Editor’s note: This is the third in an occasional series of columns based on interviews with major candidates for governor of California.
Gavin Newsom has a reported net worth of more than $10 million, an ownership interest in more than a dozen businesses from wineries to hotels and a steadfast, almost lifelong friendship with plutocrat Gordon Getty.
Yet he’s running for governor (and has led the polls since he declared for the office well over a year ago) as an advocate of poor people.
“I care deeply about the issue that will define our time – not just wage equality but wealth equality,” the lieutenant governor and former seven-year San Francisco mayor, said in an interview. “I don’t think people are talking about this nearly enough. I know this: It’s not just government that has to work on this; businesses have a role to play, not just as consumers of talent but also as developers of talent, including much better apprenticeships in many areas where they don’t now exist.”
There’s little doubt wealth equality will be a major focus in the 2018 campaign, as Newsom and Democratic rivals like former Los Angeles Mayor Antonio Villaraigosa and state Treasurer John Chiang all say they want the state and businesses here to do far more for areas with high poverty and unemployment.
“It’s not just the Central Valley, which unquestionably has problems,” Newsom said. “We have areas of extremely low wealth even in high-come places like Silicon Valley and parts of Los Angeles not far from Beverly Hills and Bel-Air. I’m thinking of places like East Palo Alto and East Los Angeles. And I’m pleased that other Democrats are also talking about some of this. We need to do things to close those gaps, even where they don’t get much publicity.”
Newsom, thus, looks at California, America and the world and sometimes sees things others don’t. That’s likely not because he’s dyslexic, although that is one reason he rarely reads speeches, preferring to wing it without a script. (Aiding dyslexic children has long been one of his pet causes.)
“If there’s one thing I’d like people to say about me after I leave office, if I’m elected, it would be something like ‘He looked around corners,’” Newsom said, his way of hoping to be remembered as future-oriented and able to see societal and business trends very early.
Also, where current Gov. Jerry Brown steadfastly stonewalls questions about the well-documented corruption in some state agencies, Newsom wants to change a few state processes in an attempt to eliminate as much corruption as possible.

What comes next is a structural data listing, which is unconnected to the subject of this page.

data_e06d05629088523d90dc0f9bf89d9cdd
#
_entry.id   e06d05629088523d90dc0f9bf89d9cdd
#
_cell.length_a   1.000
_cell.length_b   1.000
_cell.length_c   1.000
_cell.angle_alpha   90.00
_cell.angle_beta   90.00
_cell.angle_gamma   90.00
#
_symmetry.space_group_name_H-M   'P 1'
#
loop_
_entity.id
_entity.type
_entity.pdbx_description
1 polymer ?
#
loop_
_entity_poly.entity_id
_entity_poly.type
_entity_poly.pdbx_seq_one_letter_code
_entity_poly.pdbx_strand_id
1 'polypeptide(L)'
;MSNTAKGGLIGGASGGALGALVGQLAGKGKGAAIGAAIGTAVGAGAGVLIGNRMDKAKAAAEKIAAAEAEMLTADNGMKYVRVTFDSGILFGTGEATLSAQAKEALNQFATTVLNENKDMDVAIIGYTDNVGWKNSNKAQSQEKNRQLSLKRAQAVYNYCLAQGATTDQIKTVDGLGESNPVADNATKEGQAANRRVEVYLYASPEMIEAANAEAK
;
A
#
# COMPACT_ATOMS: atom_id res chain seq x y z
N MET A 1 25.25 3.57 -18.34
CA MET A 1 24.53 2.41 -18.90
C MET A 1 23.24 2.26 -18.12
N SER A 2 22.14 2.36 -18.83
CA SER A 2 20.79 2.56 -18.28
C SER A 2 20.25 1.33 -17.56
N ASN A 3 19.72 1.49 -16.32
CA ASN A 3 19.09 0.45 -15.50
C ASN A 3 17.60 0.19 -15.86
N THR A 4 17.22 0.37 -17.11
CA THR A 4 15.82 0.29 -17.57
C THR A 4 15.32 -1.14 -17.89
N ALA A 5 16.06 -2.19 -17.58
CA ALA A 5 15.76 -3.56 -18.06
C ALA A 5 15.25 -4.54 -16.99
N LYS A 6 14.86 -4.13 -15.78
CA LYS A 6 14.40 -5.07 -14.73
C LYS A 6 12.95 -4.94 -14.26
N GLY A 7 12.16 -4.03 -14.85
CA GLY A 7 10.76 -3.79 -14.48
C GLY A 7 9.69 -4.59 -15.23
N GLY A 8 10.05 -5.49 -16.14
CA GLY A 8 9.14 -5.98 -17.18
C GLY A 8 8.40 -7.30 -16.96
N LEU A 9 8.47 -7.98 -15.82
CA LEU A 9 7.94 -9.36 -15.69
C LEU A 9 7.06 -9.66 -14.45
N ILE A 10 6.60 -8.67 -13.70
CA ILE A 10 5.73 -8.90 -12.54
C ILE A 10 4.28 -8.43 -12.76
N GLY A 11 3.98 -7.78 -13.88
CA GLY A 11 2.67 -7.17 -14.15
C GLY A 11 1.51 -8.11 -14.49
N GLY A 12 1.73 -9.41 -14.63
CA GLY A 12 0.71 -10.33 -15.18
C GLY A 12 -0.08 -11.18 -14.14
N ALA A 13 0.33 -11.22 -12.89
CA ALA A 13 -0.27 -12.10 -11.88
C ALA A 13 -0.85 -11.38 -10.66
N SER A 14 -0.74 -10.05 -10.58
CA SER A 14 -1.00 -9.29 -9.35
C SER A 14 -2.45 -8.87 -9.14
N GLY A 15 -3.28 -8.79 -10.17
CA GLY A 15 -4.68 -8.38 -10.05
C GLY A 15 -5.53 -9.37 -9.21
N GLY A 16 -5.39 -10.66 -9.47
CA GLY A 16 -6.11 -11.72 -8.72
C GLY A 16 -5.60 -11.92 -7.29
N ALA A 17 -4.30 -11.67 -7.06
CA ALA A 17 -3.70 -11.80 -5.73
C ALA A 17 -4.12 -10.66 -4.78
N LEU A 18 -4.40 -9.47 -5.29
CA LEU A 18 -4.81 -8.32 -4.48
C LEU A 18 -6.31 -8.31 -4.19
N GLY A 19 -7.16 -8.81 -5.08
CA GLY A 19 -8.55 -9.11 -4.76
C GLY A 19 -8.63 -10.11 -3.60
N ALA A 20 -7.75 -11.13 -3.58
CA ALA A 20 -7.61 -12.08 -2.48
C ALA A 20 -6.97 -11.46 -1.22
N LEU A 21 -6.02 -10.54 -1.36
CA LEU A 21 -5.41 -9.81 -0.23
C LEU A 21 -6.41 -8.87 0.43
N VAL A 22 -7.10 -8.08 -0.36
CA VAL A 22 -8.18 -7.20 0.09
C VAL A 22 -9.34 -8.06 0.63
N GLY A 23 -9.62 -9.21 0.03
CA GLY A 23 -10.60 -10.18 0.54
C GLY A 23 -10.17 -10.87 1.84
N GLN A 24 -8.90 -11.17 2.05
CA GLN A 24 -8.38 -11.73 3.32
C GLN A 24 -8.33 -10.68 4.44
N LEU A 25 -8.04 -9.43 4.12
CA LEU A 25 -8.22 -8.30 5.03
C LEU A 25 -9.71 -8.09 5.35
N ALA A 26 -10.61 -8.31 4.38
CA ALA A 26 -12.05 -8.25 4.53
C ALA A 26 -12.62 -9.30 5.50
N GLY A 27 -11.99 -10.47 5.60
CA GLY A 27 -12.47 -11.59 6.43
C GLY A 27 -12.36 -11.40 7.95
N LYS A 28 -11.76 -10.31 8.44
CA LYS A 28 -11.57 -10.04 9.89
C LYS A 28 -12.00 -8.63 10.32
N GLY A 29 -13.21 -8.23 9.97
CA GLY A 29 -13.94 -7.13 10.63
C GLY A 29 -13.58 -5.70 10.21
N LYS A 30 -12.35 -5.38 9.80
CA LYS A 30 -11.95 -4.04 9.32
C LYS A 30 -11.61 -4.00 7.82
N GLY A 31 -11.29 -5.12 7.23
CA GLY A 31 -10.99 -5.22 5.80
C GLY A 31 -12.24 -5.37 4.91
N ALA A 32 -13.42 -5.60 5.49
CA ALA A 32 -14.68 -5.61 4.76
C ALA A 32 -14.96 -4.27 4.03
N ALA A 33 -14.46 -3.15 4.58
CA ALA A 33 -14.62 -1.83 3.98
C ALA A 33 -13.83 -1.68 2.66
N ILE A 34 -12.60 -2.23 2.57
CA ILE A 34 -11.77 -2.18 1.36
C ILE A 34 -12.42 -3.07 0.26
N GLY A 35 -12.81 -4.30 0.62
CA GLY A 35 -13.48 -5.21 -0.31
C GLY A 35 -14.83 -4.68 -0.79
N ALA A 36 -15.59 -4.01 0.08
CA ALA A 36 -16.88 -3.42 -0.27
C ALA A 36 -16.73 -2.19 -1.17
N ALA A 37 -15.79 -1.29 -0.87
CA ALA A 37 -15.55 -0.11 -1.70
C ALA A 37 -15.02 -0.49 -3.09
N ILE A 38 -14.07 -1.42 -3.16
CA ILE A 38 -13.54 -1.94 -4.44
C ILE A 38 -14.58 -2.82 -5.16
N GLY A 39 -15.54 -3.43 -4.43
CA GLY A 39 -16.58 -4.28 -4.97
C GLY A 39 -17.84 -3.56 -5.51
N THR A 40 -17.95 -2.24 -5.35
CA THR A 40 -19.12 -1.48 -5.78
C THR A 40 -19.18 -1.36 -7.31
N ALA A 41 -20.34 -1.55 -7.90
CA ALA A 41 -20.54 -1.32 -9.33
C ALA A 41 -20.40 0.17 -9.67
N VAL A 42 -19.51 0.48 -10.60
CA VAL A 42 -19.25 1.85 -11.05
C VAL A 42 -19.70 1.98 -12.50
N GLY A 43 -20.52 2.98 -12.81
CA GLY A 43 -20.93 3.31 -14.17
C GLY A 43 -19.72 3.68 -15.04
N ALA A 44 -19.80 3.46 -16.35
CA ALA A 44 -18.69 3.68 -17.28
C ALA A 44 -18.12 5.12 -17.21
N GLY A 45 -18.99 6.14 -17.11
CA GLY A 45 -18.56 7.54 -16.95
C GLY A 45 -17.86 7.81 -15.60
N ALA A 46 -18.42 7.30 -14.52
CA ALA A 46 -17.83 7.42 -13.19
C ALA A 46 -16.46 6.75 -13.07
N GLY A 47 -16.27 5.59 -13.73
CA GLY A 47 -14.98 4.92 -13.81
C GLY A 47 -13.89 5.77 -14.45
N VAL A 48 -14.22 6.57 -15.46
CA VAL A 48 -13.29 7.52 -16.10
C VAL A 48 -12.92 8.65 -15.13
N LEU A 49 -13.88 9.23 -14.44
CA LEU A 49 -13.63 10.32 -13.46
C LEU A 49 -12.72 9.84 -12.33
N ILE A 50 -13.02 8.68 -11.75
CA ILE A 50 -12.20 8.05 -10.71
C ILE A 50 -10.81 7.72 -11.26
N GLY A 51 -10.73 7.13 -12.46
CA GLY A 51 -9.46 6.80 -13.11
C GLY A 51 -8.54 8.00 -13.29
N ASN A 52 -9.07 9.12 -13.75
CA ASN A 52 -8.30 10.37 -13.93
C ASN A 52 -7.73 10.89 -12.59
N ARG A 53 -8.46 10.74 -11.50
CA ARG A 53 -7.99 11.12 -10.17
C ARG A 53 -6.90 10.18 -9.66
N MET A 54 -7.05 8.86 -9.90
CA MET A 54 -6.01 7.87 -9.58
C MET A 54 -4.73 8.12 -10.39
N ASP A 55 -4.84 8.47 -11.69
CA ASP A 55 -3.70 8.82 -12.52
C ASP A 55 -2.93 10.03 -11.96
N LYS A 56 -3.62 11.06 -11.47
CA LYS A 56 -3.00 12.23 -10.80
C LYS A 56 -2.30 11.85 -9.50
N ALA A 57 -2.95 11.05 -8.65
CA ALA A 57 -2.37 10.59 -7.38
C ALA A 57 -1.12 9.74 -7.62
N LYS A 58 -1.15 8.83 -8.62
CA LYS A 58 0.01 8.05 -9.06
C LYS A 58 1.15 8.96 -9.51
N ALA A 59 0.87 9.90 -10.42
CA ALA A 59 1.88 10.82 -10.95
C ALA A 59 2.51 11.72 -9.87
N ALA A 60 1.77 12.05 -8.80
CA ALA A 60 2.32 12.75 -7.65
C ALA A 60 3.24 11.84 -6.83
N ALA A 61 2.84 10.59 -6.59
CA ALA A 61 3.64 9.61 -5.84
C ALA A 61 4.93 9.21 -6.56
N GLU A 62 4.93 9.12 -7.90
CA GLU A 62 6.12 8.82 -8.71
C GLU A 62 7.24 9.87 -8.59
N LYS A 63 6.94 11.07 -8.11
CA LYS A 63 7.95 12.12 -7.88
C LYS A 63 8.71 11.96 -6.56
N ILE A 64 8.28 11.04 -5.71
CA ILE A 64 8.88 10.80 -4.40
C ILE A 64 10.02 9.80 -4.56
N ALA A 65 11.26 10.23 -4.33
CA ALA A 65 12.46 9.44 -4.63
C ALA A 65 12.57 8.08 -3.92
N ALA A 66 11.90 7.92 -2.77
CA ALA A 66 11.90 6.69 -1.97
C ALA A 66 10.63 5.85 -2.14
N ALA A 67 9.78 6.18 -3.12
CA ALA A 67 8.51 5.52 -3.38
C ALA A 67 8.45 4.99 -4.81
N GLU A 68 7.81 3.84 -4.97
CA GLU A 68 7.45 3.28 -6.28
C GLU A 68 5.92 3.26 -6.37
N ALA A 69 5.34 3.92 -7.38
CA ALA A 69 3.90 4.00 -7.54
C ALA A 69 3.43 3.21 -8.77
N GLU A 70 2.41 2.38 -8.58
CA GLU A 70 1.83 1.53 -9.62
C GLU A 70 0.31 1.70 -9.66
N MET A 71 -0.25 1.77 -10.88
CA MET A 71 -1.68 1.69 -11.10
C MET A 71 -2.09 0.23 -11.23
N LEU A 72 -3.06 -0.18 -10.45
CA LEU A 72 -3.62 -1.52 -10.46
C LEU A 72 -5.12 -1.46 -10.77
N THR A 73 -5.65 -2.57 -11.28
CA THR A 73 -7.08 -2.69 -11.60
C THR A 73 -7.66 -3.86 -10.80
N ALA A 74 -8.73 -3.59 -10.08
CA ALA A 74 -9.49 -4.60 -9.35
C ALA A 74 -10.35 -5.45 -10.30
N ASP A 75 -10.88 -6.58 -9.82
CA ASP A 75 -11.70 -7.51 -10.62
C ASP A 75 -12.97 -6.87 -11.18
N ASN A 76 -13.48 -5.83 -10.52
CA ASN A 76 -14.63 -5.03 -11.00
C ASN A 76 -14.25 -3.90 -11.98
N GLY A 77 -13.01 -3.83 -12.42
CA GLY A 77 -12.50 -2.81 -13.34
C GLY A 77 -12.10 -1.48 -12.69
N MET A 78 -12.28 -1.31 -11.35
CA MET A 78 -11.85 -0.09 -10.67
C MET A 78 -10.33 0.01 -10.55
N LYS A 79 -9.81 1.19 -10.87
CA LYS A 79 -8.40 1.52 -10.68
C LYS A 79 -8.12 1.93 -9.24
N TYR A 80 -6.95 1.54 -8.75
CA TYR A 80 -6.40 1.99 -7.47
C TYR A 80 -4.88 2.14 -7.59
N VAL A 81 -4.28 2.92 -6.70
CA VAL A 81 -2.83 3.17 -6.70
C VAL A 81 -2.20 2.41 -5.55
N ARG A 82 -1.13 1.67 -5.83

He noted one recent state auditor’s report showing billions of dollars yearly worth of state contracts are awarded without competitive bids, an obvious risk for corruption.
“We have to reimagine the procurement process for the state,” Newsom said. “Gov. Brown has said reform is overrated. I say it’s underrated.”
Newsom also feels sure that if elected, he will be remembered as far from timid. He certainly showed daring while mayor of his home town. He’s probably best remembered there for ordering city hall officials to issue marriage licenses for same-sex couples. “We changed the whole trajectory of the debate on that subject, and look how far it has come,” he said.
But he’s even prouder of the HealthySF program that makes health insurance available to all uninsured residents of the city, without regard to their immigration status. “You can get an insurance card and get care and you pay on the basis of income,” he said. “It’s unique in America. It puts San Francisco in a better position than anyplace else to survive the Donald Trump-driven health insurance crisis that may be coming.”
Newsom does not expect his brief 2007 affair with the wife of a close friend and top aide to be much of an issue, in part because it’s far in the past and also because Villaraigosa (like Trump and former Gov. Arnold Schwarzenegger) also has a past, prominent affair on his record.
Nor does he focus much on polls, which indicate he’s led the field for months, but lately show him losing some ground. “Polls mean absolutely nothing to me,” he said, still acknowledging his campaign will eventually conduct private surveys. “I go everywhere in the state and get my messages from seeing people and listening to them.”